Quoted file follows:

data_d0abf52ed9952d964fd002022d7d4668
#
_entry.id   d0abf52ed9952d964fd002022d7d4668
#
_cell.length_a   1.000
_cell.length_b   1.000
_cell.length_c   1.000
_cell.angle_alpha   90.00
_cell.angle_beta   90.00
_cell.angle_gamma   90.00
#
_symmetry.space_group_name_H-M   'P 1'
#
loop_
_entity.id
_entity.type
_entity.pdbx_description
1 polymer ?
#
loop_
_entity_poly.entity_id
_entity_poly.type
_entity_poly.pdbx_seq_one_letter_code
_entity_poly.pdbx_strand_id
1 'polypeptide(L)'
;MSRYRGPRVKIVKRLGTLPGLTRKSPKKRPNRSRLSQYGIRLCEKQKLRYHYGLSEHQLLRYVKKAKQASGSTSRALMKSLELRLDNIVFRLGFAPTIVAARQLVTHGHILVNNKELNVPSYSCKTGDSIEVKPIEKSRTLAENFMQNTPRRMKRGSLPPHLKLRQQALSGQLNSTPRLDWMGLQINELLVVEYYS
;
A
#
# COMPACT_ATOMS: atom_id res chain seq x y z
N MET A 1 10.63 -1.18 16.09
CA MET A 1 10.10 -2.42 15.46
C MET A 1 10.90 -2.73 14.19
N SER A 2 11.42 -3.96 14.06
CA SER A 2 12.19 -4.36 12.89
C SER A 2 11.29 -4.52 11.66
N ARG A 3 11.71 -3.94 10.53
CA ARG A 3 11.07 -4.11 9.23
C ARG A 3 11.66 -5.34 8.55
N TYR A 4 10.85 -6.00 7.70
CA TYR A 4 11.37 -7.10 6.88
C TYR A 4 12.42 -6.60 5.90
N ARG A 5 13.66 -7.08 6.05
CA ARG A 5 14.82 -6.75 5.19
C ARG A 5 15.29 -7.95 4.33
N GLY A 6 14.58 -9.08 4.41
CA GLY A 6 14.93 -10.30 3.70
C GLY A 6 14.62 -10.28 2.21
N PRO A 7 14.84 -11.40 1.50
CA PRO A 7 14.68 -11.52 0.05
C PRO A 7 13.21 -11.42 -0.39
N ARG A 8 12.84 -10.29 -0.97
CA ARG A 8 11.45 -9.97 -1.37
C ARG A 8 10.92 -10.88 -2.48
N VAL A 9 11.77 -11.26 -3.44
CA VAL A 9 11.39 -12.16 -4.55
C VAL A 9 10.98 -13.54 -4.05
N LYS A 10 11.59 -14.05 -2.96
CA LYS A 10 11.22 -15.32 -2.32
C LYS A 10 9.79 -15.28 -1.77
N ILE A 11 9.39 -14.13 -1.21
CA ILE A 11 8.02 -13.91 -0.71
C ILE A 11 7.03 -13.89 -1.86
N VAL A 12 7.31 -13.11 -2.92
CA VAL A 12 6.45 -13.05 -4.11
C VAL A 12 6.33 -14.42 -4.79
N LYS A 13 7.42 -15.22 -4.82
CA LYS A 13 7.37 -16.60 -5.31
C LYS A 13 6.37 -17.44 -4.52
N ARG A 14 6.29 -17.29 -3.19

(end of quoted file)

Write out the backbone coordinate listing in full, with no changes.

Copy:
data_d0abf52ed9952d964fd002022d7d4668
#
_entry.id   d0abf52ed9952d964fd002022d7d4668
#
_cell.length_a   1.000
_cell.length_b   1.000
_cell.length_c   1.000
_cell.angle_alpha   90.00
_cell.angle_beta   90.00
_cell.angle_gamma   90.00
#
_symmetry.space_group_name_H-M   'P 1'
#
loop_
_entity.id
_entity.type
_entity.pdbx_description
1 polymer ?
#
loop_
_entity_poly.entity_id
_entity_poly.type
_entity_poly.pdbx_seq_one_letter_code
_entity_poly.pdbx_strand_id
1 'polypeptide(L)'
;MSRYRGPRVKIVKRLGTLPGLTRKSPKKRPNRSRLSQYGIRLCEKQKLRYHYGLSEHQLLRYVKKAKQASGSTSRALMKSLELRLDNIVFRLGFAPTIVAARQLVTHGHILVNNKELNVPSYSCKTGDSIEVKPIEKSRTLAENFMQNTPRRMKRGSLPPHLKLRQQALSGQLNSTPRLDWMGLQINELLVVEYYS
;
A
#
# COMPACT_ATOMS: atom_id res chain seq x y z
N MET A 1 10.63 -1.18 16.09
CA MET A 1 10.10 -2.42 15.46
C MET A 1 10.90 -2.73 14.19
N SER A 2 11.42 -3.96 14.06
CA SER A 2 12.19 -4.36 12.89
C SER A 2 11.29 -4.52 11.66
N ARG A 3 11.71 -3.94 10.53
CA ARG A 3 11.07 -4.11 9.23
C ARG A 3 11.66 -5.34 8.55
N TYR A 4 10.85 -6.00 7.70
CA TYR A 4 11.37 -7.10 6.88
C TYR A 4 12.42 -6.60 5.90
N ARG A 5 13.66 -7.08 6.05
CA ARG A 5 14.82 -6.75 5.19
C ARG A 5 15.29 -7.95 4.33
N GLY A 6 14.58 -9.08 4.41
CA GLY A 6 14.93 -10.30 3.70
C GLY A 6 14.62 -10.28 2.21
N PRO A 7 14.84 -11.40 1.50
CA PRO A 7 14.68 -11.52 0.05
C PRO A 7 13.21 -11.42 -0.39
N ARG A 8 12.84 -10.29 -0.97
CA ARG A 8 11.45 -9.97 -1.37
C ARG A 8 10.92 -10.88 -2.48
N VAL A 9 11.77 -11.26 -3.44
CA VAL A 9 11.39 -12.16 -4.55
C VAL A 9 10.98 -13.54 -4.05
N LYS A 10 11.59 -14.05 -2.96
CA LYS A 10 11.22 -15.32 -2.32
C LYS A 10 9.79 -15.28 -1.77
N ILE A 11 9.39 -14.13 -1.21
CA ILE A 11 8.02 -13.91 -0.71
C ILE A 11 7.03 -13.89 -1.86
N VAL A 12 7.31 -13.11 -2.92
CA VAL A 12 6.45 -13.05 -4.11
C VAL A 12 6.33 -14.42 -4.79
N LYS A 13 7.42 -15.22 -4.82
CA LYS A 13 7.37 -16.60 -5.31
C LYS A 13 6.37 -17.44 -4.52
N ARG A 14 6.29 -17.29 -3.19